The unseen perils of living paycheck to paycheck

The unseen perils of living paycheck to paycheck

Many Singaporeans assume that people who have trouble saving on a monthly basis are low-income earners without any room to buffer their expenditures. Unfortunately, that is rather far from the truth, according to Credit Counselling Singapore.

These days, many young working Singaporeans are finding themselves having to deal with accrued debt from month to month, and this is obviously eroding their ability to save money.

Some might argue that this is fine since they are not eating into anything beyond their monthly earnings, and that they're financially secure.

Here are a few things to consider that might change your perspective on living from paycheck to paycheck:

1. Increased Pressure to Keep Your Job

One of the things many people might not realise - at least not until their day-to-day spending exceeds their means - is the fact that living paycheck to paycheck actually requires them to be earning a paycheck in the first place.

This added pressure on your job security is obviously unnecessary and not only can it cause a lot of unwanted stress, it might also affect your work performance.

The last thing you would want is to become so stressed with keeping your job intact that, in an ironic turn of events, you end up losing it. This could come about from a multitude of things, ranging from a change in behaviour, to trying to stay under the radar, to not taking risks and learning new things because you're too scared to rock the boat.

A change in mindset from growing in your job to staying set in your ways can be especially damaging today, where having the bare minimum of skills to carry out your duties may just not be good enough for you to keep your job.

Nowadays, many employers are interested in employees who can contribute to the overall strategic growth of the company, and more often than not, this involves being able to look outside of your own job scope and see how you can benefit the wider company.

An overly-narrow focus on keeping your job can sometimes affect that and, ultimately, it's not going to allow you to see beyond your own desk - figuratively speaking, of course.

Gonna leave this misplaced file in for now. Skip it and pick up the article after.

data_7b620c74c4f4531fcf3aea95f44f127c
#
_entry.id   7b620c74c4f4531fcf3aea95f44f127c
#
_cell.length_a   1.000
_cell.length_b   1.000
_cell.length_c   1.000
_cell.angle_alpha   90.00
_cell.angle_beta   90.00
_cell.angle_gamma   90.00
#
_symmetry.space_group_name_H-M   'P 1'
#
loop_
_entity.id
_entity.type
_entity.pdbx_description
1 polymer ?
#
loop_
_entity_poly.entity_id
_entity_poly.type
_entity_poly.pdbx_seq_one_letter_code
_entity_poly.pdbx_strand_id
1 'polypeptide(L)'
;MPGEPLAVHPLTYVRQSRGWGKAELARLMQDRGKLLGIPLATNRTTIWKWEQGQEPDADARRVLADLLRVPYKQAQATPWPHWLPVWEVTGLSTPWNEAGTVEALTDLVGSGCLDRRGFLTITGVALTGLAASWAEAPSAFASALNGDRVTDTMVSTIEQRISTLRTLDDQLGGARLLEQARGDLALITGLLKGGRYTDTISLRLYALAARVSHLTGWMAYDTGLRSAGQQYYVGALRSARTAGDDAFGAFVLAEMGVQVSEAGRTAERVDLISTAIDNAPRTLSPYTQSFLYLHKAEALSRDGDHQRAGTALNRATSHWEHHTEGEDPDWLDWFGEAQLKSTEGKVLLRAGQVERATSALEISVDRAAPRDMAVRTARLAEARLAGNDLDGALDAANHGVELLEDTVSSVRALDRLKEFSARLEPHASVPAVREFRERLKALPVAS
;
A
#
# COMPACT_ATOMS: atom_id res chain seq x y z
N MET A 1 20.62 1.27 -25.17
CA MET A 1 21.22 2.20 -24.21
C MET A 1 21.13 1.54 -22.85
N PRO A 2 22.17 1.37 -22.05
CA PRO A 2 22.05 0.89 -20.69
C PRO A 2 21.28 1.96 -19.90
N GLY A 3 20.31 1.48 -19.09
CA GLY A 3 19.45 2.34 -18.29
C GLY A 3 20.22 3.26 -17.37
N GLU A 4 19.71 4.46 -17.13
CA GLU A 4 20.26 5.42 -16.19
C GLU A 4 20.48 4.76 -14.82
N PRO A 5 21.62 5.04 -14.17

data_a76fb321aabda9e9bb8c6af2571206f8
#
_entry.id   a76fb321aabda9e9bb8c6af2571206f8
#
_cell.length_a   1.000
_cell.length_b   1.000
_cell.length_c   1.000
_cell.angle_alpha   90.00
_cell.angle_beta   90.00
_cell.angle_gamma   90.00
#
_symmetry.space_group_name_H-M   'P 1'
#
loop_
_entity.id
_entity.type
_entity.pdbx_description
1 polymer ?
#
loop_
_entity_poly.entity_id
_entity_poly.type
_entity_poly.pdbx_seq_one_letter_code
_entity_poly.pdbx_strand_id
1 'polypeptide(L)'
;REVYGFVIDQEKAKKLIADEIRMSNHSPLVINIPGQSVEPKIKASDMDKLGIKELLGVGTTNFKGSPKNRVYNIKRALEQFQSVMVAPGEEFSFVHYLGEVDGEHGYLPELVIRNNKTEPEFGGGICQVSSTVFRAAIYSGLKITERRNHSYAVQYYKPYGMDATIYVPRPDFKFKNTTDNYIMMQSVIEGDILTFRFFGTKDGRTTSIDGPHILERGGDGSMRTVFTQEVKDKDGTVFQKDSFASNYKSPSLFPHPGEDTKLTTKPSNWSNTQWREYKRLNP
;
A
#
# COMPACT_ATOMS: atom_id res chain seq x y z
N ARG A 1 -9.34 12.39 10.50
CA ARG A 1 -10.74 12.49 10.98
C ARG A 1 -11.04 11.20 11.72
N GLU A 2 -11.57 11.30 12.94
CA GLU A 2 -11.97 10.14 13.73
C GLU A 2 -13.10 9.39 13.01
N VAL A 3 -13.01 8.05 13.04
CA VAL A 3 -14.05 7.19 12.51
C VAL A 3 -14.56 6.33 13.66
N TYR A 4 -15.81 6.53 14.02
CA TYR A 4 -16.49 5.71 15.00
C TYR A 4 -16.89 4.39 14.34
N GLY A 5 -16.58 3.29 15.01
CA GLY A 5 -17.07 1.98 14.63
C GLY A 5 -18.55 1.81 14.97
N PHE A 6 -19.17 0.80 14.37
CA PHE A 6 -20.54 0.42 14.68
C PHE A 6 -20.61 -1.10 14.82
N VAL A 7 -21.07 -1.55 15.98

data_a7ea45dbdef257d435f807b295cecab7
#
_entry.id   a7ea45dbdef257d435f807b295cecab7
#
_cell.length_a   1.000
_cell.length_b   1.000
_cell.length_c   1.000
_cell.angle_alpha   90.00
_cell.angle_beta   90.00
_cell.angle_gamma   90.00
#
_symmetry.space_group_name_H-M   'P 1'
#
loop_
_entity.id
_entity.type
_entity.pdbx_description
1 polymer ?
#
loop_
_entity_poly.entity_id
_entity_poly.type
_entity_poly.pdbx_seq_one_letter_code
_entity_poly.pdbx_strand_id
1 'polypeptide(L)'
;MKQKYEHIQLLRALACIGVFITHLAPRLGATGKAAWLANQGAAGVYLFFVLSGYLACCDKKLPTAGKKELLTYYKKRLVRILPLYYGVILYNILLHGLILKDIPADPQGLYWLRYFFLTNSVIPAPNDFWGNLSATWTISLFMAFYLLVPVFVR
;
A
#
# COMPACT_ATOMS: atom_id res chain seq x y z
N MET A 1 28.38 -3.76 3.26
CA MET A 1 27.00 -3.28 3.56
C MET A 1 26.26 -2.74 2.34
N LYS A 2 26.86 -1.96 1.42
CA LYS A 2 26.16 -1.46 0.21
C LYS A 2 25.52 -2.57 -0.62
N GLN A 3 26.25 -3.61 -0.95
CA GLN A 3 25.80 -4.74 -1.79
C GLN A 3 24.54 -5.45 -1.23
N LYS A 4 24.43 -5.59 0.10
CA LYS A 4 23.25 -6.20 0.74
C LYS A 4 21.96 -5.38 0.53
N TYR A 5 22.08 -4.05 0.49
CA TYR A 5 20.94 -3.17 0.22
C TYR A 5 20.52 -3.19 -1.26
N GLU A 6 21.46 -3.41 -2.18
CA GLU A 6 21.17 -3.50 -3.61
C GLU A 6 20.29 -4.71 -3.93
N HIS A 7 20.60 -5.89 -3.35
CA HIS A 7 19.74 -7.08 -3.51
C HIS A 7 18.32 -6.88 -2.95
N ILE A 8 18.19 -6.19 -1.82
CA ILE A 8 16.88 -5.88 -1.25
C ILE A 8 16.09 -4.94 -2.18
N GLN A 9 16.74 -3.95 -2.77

2. Lack of an Emergency Fund

You'll be surprised at how many Singaporeans either do not have an emergency fund, or don't know why it's important.

If that's you, well - you should definitely read this. Living from month to month and having to constantly rely on your next payday means that you probably won't have any savings at all, let alone the ability to build up an emergency fund.

The point of an emergency fund is to accommodate any financial emergencies, and this fund must be separate from your savings as it is used for a different purpose. The last thing you want is for your savings to be completely wiped out by unforeseen circumstances, and that is where an emergency fund comes in handy.

This point really doesn't need to be belaboured, but the very real danger of living from month to month without building up any buffer is having whatever little savings you have wiped out unexpectedly, and falling into a spiral of debt.

3. No Discipline in Budgeting Your Savings and Expenditure

When it comes to budgeting, any good adviser will tell you that budgeting your expenditure is just as important as budgeting how much you want to save.

Spending is as much a discipline as saving is, and building up that rhythm and discipline early on in your working life will stand you in good stead during your retirement years.

Ever wondered why CPF is paid out only upon retirement, and on a monthly basis? Well, if you look at the spending habits of many Singaporeans, you can probably understand why.

The last thing you want to do is to blow all your retirement savings in one shot and leave yourself in a predicament when you are no longer employed.

If you are worried about not being disciplined in your spending, that's fine. It's more important to recognise and take steps to prevent potential problems, compared to ignoring them.

To secure your spending in your retirement years, you can actually consider insurance plans that structure their payouts for you on a monthly basis upon your retirement, and this will help to supplement your retirement income.

Plans like Tokio Marine's TM Retirement PaycheckLife are modelled to give you that consistent flow of payouts for life, and can even ensure that constant income for your spouse when you pass on.

Such plans can help you to get some insurance coverage, as well as ensure that you stay disciplined in the years when you aren't earning a regular salary anymore.

The article first appeared on MoneySmart.


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